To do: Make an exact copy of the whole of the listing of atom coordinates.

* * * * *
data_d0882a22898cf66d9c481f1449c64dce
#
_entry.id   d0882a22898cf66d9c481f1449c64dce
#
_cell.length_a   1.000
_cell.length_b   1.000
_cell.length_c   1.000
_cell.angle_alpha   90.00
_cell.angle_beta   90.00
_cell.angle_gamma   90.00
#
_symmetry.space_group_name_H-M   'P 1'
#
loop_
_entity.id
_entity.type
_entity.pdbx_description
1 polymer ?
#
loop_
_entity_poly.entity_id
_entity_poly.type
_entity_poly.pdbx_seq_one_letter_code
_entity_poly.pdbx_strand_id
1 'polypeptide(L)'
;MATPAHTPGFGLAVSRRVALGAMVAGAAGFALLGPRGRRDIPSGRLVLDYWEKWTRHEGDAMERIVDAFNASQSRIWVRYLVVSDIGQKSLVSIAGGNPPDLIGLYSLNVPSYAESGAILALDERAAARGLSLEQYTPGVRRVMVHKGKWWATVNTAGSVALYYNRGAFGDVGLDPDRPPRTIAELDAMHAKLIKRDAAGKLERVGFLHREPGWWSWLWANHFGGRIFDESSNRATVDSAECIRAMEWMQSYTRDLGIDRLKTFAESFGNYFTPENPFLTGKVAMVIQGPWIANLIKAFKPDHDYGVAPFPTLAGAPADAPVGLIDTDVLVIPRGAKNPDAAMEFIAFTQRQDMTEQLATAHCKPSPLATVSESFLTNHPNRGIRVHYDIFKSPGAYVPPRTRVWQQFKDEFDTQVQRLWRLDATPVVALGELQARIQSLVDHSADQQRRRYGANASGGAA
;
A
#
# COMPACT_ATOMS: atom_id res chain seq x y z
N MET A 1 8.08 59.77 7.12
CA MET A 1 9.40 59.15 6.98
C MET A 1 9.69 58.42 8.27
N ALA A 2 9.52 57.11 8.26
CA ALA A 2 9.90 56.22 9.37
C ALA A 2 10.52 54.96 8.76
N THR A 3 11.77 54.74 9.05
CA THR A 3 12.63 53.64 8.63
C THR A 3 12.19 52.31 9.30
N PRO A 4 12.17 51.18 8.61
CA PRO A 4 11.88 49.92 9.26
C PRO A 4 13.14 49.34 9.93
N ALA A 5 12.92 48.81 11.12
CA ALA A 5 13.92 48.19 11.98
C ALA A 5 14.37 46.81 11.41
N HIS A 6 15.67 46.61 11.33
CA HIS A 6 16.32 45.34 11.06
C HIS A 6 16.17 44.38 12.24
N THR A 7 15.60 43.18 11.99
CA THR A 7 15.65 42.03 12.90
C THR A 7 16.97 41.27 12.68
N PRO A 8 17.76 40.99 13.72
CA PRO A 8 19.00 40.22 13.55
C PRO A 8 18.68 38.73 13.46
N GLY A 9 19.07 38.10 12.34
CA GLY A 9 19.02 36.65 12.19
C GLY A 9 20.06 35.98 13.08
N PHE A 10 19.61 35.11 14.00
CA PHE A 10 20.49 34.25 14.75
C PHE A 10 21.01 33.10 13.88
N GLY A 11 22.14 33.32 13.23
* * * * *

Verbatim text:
data_d0882a22898cf66d9c481f1449c64dce
#
_entry.id   d0882a22898cf66d9c481f1449c64dce
#
_cell.length_a   1.000
_cell.length_b   1.000
_cell.length_c   1.000
_cell.angle_alpha   90.00
_cell.angle_beta   90.00
_cell.angle_gamma   90.00
#
_symmetry.space_group_name_H-M   'P 1'
#
loop_
_entity.id
_entity.type
_entity.pdbx_description
1 polymer ?
#
loop_
_entity_poly.entity_id
_entity_poly.type
_entity_poly.pdbx_seq_one_letter_code
_entity_poly.pdbx_strand_id
1 'polypeptide(L)'
;MATPAHTPGFGLAVSRRVALGAMVAGAAGFALLGPRGRRDIPSGRLVLDYWEKWTRHEGDAMERIVDAFNASQSRIWVRYLVVSDIGQKSLVSIAGGNPPDLIGLYSLNVPSYAESGAILALDERAAARGLSLEQYTPGVRRVMVHKGKWWATVNTAGSVALYYNRGAFGDVGLDPDRPPRTIAELDAMHAKLIKRDAAGKLERVGFLHREPGWWSWLWANHFGGRIFDESSNRATVDSAECIRAMEWMQSYTRDLGIDRLKTFAESFGNYFTPENPFLTGKVAMVIQGPWIANLIKAFKPDHDYGVAPFPTLAGAPADAPVGLIDTDVLVIPRGAKNPDAAMEFIAFTQRQDMTEQLATAHCKPSPLATVSESFLTNHPNRGIRVHYDIFKSPGAYVPPRTRVWQQFKDEFDTQVQRLWRLDATPVVALGELQARIQSLVDHSADQQRRRYGANASGGAA
;
A
#
# COMPACT_ATOMS: atom_id res chain seq x y z
N MET A 1 8.08 59.77 7.12
CA MET A 1 9.40 59.15 6.98
C MET A 1 9.69 58.42 8.27
N ALA A 2 9.52 57.11 8.26
CA ALA A 2 9.90 56.22 9.37
C ALA A 2 10.52 54.96 8.76
N THR A 3 11.77 54.74 9.05
CA THR A 3 12.63 53.64 8.63
C THR A 3 12.19 52.31 9.30
N PRO A 4 12.17 51.18 8.61
CA PRO A 4 11.88 49.92 9.26
C PRO A 4 13.14 49.34 9.93
N ALA A 5 12.92 48.81 11.12
CA ALA A 5 13.92 48.19 11.98
C ALA A 5 14.37 46.81 11.41
N HIS A 6 15.67 46.61 11.33
CA HIS A 6 16.32 45.34 11.06
C HIS A 6 16.17 44.38 12.24
N THR A 7 15.60 43.18 11.99
CA THR A 7 15.65 42.03 12.90
C THR A 7 16.97 41.27 12.68
N PRO A 8 17.76 40.99 13.72
CA PRO A 8 19.00 40.22 13.55
C PRO A 8 18.68 38.73 13.46
N GLY A 9 19.07 38.10 12.34
CA GLY A 9 19.02 36.65 12.19
C GLY A 9 20.06 35.98 13.08
N PHE A 10 19.61 35.11 14.00
CA PHE A 10 20.49 34.25 14.75
C PHE A 10 21.01 33.10 13.88
N GLY A 11 22.14 33.32 13.23